UTSW Lands $1 Million Grant for Geriatric Work

The Donald W. Reynolds Foundation has awarded a $1 million, four-year grant to the geriatrics section of UT-Southwestern’s department of internal medicine. The Next Steps award, the second grant delivered to UT-Southwestern by the Nevada-based foundation, is one of 10 grants approved by trustees under the foundation’s Aging and Quality of Life program. “These are very competitive grants,” Dr. Craig Rubin, chief of geriatrics and principal investigator of the UT-Southwestern Aging and Geriatrics Education program, said in a release. “The Reynolds Foundation decided a couple of years ago that it would fund a new round of grants open to the… Full Story

UTD’s Specialized Master’s Program Grooms UTSW, THR Physicians and Managers for Senior Leadership Roles

This weekend, two dozen UT Southwestern managers and physicians will become the inaugural graduates of a custom-made healthcare management master’s degree program. The Healthcare Organization Leadership Program was designed and administered by the University of Texas at Dallas. The goal of the degree, called Master of Science in Management and Administrative Services, with a concentration in healthcare organization leadership, is to educate budding healthcare leaders on the fundamentals of finance and management. The program has blossomed into a partnership between the academic medical center and Texas Health Resources (THR). “We recognized that if we are going to deal with health… Full Story

Southwestern Medical Foundation Names Kathleen Gibson President and CEO

Kathleen Gibson has been named president and CEO of Southwestern Medical Foundation. In her new role, she’ll work closely with chairman William T. Solomon, the foundation’s board, and its executive management team. Gibson previously served as executive vice president of the foundation, which supports UT Southwestern Medical Center and its affiliates. She also served on the foundation’s board of trustees’ investment committee. Prior to that, she spent 25 years with Bank of America and its predecessor in Dallas, where she held management and leadership roles in corporate banking, commercial banking and asset management. From 2003 to 2006, she was president of… Full Story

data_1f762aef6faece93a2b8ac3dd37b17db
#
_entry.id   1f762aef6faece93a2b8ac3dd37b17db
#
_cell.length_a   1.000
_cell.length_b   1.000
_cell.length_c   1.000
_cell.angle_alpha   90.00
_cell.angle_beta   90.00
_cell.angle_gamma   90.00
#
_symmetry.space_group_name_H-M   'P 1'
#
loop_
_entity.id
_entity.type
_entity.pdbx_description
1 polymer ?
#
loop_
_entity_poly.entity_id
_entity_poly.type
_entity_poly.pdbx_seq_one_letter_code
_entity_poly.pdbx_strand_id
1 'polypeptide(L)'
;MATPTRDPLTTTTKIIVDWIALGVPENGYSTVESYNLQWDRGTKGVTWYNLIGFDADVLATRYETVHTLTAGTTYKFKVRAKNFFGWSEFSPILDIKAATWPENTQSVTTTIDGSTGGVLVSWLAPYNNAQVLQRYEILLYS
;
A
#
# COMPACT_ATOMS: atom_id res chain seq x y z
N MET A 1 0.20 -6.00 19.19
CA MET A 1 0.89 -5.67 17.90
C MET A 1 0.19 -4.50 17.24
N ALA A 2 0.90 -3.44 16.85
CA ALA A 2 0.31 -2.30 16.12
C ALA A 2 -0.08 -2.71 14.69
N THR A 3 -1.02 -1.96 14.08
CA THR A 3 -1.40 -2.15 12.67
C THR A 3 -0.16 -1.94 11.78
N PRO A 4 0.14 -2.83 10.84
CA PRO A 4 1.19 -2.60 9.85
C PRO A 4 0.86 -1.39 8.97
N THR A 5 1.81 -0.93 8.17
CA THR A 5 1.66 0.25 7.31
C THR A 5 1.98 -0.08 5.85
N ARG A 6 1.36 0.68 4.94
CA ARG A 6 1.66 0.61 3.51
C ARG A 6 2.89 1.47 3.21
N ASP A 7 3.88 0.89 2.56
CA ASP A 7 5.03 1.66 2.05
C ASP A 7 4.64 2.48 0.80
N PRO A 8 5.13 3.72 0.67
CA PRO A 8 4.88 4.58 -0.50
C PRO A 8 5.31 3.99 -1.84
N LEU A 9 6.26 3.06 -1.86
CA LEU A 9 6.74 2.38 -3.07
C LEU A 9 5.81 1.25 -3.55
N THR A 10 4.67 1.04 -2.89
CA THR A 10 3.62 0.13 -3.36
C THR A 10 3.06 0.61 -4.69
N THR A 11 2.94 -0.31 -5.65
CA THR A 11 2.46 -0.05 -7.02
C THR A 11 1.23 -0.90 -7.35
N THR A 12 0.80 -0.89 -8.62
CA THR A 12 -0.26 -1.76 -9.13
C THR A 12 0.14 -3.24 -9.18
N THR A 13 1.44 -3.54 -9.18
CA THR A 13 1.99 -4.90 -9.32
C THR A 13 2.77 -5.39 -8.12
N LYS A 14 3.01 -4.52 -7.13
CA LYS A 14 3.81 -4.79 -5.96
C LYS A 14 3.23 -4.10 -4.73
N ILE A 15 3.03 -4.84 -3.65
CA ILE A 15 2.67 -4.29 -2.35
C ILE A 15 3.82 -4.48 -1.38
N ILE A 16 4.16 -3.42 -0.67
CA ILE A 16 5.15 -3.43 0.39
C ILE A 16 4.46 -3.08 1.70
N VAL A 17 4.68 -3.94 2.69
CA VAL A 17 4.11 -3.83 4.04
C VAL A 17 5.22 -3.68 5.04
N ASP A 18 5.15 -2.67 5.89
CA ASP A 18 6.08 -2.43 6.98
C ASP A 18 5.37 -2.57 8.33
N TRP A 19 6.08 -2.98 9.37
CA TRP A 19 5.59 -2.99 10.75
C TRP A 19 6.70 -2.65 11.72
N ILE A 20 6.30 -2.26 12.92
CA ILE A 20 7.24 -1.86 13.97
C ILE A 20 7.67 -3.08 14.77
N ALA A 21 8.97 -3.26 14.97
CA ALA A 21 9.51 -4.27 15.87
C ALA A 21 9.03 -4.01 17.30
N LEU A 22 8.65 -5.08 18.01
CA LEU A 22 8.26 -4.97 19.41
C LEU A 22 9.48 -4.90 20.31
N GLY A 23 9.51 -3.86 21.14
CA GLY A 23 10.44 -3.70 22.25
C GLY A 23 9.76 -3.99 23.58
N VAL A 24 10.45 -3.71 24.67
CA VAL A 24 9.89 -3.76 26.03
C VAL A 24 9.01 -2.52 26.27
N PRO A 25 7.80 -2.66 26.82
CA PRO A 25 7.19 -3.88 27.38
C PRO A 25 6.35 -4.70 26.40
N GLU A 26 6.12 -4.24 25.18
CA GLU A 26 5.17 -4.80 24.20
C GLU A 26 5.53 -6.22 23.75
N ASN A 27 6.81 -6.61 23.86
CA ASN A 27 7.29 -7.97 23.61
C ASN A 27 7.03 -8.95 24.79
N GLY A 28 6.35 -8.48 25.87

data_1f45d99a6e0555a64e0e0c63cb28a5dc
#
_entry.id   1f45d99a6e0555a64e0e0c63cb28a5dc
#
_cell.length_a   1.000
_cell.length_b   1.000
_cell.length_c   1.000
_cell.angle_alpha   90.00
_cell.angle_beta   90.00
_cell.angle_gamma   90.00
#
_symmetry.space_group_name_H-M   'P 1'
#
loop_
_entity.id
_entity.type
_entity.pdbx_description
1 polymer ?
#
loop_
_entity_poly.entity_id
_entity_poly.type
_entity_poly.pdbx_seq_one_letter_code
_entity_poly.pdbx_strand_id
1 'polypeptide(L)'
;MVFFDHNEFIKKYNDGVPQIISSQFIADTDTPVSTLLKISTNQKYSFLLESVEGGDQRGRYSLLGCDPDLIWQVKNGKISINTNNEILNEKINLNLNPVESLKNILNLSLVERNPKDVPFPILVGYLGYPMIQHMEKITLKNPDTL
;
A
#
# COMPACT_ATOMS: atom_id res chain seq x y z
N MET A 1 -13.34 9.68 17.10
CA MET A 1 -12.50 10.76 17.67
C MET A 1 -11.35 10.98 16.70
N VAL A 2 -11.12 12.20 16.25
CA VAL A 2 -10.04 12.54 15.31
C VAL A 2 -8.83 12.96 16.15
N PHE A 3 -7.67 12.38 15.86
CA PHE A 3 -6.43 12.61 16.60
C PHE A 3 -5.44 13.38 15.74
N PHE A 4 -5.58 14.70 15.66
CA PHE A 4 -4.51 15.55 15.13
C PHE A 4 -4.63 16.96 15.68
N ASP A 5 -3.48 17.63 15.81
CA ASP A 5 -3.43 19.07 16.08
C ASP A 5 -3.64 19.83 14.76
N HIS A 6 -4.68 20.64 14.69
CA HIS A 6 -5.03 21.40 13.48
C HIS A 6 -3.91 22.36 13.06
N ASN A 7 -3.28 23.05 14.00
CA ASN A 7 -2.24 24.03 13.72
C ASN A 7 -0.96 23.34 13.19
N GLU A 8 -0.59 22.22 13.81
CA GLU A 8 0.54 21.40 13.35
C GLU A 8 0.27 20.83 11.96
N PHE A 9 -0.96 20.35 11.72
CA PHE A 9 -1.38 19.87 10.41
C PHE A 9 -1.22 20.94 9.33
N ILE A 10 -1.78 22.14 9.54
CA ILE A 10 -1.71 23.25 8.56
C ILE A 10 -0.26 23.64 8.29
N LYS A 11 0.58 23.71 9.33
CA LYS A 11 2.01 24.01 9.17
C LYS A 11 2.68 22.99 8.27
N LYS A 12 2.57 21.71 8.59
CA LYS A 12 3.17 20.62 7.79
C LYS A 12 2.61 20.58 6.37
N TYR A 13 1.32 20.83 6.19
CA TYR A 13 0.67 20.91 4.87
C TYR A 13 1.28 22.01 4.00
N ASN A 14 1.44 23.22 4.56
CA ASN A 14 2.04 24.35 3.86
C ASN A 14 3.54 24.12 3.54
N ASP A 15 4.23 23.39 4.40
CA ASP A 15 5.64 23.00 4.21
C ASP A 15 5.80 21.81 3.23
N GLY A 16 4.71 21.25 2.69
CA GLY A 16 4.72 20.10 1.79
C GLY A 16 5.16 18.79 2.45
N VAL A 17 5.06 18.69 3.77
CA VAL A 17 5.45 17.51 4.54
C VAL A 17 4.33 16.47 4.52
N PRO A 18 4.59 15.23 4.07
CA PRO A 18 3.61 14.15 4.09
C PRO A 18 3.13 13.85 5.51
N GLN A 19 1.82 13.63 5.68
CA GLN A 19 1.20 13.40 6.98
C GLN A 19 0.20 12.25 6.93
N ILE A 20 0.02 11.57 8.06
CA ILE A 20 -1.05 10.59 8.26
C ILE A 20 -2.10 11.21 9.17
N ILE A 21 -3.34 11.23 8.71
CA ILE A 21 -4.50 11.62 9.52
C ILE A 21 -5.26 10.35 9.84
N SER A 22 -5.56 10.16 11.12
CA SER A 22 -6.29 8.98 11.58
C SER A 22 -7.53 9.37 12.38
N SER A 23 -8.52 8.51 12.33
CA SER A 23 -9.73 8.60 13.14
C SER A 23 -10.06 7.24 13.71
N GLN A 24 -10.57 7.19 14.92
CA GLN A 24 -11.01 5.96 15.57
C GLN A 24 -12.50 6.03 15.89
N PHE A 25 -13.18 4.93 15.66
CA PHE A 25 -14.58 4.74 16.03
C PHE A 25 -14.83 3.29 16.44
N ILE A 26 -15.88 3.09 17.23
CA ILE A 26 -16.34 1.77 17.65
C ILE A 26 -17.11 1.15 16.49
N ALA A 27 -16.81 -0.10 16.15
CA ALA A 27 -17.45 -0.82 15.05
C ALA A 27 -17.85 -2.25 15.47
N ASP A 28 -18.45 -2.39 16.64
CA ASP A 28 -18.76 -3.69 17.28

$6.9 Million Grant Awarded to Children’s Medical Center, UT Southwestern for Cancer Study

The Cancer Prevention and Research Institute of Texas (CPRIT) has awarded a $6.9 million grant to a team at Children’s Medical Center and UT Southwestern Medical Center. The one-of-a-kind study is seeking to discover the drivers of soft-tissue sarcoma and Ewin’s sarcoma, and develop custom treatments for children who have the disease. The project is being led by Stephen Skapek, M.D., medical division director for the Center for Cancer and Blood Disorders at Children’s and a professor of pediatrics at UT Southwestern. The team will work with researchers at Baylor College of Medicine/Texas Children’s Hospital and the UT Health Science… Full Story

Morning Rounds (09.06.12)

Parker University will add three degree programs in January as part of a plan to develop 12 new programs through 2017. The programs were chosen in response to high demand among students, an increase in industry salaries, and changes in occupational healthcare trends, the university says.